New study into childhood stroke launched
Hundreds of children have strokes every year1 and childhood stroke is one of the top ten causes of childhood death2
A new study that could help the hundreds of children who have strokes each year in the UK has started, funded by leading children’s charity, Action Medical Research. The study aims to develop a blood test to help identify children who are at risk of further strokes, and will also investigate the role of inflammation or injury to blood vessels in causing stroke.
A stroke is a brain attack and happens when the blood supply to part of the brain is cut off. Without a blood supply, brain cells can be damaged or destroyed and won’t be able to do their job.3 Approximately half of the children in the UK who have a stroke each year have an underlying medical condition that increases their risk of having another stroke for example, sickle cell anaemia or a heart problem. The other half are apparently healthy, and the stroke may result from problems with blood clotting or infection; it can also be a rare effect of chickenpox.4 Strokes can occur in newborn babies and up to one in five children who have had a stroke will have further strokes.2
The study being carried out at Great Ormond Street Hospital for Children NHS Trust (GOSH) and the UCL Institute of Child Health (ICH), will involve 60 children who have had strokes, aged from 16 months to 16. Blood samples will be taken from the children, and will be analysed for the presence of markers, found in the blood when blood vessels in the brain are damaged. The levels of these markers could help to predict which children are likely to have further strokes.
Dr Despina Eleftheriou, the lead researcher and a Clinical Fellow at the ICH and GOSH, was awarded a Research Training Fellowship grant from Action Medical Research and comments: “I was prompted to start this project while working at Great Ormond Street Hospital and seeing so many young children having further strokes without being able to predict the likelihood of this happening. I hope that by the end of the study, we will have developed a blood test to help us identify which children are at greatest risk of further strokes and also have a better understanding of the role of inflammation in causing stroke.”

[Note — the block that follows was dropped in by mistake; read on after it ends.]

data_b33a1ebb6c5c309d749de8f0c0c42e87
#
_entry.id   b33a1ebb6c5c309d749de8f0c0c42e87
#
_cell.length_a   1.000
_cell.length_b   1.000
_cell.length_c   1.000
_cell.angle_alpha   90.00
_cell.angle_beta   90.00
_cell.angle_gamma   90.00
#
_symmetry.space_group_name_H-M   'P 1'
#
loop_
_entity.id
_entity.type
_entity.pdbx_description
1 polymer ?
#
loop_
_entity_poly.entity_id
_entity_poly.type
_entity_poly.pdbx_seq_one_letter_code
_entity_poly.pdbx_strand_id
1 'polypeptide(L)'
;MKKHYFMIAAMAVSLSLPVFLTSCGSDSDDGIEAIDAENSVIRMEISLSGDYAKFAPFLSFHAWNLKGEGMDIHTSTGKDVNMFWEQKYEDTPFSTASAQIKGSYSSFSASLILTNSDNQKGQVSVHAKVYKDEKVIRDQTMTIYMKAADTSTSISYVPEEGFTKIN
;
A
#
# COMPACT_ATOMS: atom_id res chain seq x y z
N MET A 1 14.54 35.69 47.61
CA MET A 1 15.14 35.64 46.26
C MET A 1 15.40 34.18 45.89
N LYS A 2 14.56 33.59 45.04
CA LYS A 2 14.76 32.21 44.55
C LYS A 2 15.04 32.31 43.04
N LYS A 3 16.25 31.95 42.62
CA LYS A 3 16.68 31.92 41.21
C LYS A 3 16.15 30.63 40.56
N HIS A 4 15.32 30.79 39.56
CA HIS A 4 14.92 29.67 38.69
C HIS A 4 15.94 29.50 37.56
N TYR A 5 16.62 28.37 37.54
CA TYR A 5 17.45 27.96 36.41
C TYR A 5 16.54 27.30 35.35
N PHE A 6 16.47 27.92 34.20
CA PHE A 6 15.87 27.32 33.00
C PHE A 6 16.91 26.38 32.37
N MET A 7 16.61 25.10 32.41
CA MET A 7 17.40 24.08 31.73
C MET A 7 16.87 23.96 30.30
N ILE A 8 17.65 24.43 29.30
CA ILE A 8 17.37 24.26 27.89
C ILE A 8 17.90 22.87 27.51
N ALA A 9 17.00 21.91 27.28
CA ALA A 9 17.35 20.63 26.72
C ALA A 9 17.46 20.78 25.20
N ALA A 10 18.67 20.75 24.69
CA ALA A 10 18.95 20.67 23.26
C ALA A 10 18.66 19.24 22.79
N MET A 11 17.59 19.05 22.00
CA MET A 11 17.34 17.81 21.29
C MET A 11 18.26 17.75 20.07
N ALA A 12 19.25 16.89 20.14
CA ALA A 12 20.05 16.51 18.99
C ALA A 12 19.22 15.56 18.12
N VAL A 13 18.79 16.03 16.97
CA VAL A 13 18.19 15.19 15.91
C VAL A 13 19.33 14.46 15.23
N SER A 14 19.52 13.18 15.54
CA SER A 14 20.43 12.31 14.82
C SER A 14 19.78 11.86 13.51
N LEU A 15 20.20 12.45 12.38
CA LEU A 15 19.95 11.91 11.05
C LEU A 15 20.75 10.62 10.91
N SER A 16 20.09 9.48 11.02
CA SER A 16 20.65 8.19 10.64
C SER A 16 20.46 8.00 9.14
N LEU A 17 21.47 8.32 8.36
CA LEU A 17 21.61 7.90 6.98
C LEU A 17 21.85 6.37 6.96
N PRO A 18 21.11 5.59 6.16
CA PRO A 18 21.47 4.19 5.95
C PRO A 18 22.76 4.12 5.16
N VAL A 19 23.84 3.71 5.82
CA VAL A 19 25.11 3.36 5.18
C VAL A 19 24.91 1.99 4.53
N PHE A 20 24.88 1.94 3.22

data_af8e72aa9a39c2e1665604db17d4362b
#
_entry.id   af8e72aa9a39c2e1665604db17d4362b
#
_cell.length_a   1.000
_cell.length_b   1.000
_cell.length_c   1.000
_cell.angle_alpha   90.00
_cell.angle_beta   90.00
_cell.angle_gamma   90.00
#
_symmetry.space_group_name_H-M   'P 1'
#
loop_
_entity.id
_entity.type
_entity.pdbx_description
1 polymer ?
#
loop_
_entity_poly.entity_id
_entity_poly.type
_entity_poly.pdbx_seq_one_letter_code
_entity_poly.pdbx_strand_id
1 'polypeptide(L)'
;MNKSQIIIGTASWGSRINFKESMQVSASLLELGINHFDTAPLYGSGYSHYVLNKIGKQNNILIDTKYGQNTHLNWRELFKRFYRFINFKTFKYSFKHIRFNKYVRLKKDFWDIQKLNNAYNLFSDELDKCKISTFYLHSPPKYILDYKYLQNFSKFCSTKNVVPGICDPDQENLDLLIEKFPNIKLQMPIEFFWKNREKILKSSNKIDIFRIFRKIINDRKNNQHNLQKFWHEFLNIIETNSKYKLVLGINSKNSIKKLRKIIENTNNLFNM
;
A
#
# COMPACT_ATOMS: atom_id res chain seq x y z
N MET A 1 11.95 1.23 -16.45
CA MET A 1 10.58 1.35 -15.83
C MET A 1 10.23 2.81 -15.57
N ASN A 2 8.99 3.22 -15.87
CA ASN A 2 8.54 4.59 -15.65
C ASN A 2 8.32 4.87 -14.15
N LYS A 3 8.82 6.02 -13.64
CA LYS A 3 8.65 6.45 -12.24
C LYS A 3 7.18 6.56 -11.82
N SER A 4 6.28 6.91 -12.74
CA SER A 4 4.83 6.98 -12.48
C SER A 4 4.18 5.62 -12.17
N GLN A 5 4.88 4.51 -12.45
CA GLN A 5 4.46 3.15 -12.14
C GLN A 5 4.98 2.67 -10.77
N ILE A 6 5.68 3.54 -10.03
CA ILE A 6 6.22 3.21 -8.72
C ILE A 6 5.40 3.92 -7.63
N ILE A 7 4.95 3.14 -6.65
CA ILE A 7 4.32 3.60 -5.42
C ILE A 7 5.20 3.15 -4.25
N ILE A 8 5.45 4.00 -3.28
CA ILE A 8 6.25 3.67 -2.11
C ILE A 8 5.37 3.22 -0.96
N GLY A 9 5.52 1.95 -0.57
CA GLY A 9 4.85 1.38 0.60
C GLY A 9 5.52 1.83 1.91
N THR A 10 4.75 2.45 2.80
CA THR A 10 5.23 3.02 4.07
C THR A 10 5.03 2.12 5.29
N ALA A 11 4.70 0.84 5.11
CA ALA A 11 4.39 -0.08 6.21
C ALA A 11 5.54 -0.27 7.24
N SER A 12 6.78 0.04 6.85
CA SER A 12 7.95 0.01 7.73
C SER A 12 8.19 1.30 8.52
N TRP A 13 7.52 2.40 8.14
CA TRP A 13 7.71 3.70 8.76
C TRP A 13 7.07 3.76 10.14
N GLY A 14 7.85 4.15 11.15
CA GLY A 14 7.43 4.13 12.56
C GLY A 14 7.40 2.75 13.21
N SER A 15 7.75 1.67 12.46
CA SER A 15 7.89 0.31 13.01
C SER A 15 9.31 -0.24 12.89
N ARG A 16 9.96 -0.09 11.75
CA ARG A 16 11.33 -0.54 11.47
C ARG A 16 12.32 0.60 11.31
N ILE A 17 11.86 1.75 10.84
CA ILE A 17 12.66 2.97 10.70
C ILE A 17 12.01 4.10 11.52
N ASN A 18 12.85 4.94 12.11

Commenting, Dr Yolande Harley, Deputy Director of Research at Action Medical Research: “Stroke in children can be devastating for both the children and their families. Action Medical Research is committed to funding this groundbreaking research that could lead to the development of blood tests that could predict which children are at greater risk of further strokes so steps can be taken to help prevent them from happening.”
Stroke results in long-term problems in two-thirds of survivors including movement or learning difficulties, or other health problems.5 The effects of a stroke are distressing for both the child and their families as in the long term, it can lead to difficulties with movement, emotion and behaviour.
The study, which starts in August 2009, is scheduled to be completed in three years.
Notes to editors:
For further information please contact:
Tola Awogbamiye at Action Medical Research
Tel: 01403 327 493
References: 1. Pappachan J, Kirkham FJ. Cerebrovascular disease and stroke; Arch. Dis. Child.2008;93;890-898
2. Royal College of Physicians. Stroke in childhood. Clinical guidelines for diagnosis, management and rehabilitation. Prepared by the Paediatric Stroke Working Group November 2004
3. The Stroke Association website - http://www.stroke.org.uk/information/what_is_a_stroke/brain_attack.html
4. Stroke in children. Booklet produced by Great Ormond Street Hospital for Children NHS Trust - http://www.ich.ucl.ac.uk/gosh_families/information_sheets/stroke/stroke_...
5. Ganesan V. Pediatric stroke guidelines: where will these take future research and treatment options for childhood stroke? Expert Rev Neurother 2009; 9(5):639-48.
Action Medical Research is a leading, national medical research charity. For nearly 60 years we have been instrumental in significant medical breakthroughs including the development of the UK polio vaccine and ultrasound scanning in pregnancy. Our research helps babies and children affected by disease and disability. We are currently funding research into serious diseases and conditions, including meningitis, pneumonia, cerebral palsy and inflammatory bowel disease.
Great Ormond Street Hospital for Children NHS Trust is the leading centre in the UK for paediatric neurosciences and is the country’s leading centre for treating sick children, with the widest range of specialists under one roof. With the UCL Institute of Child Health, it is the largest centre for paediatric research outside the US and plays a key role in training children’s health specialists for the future.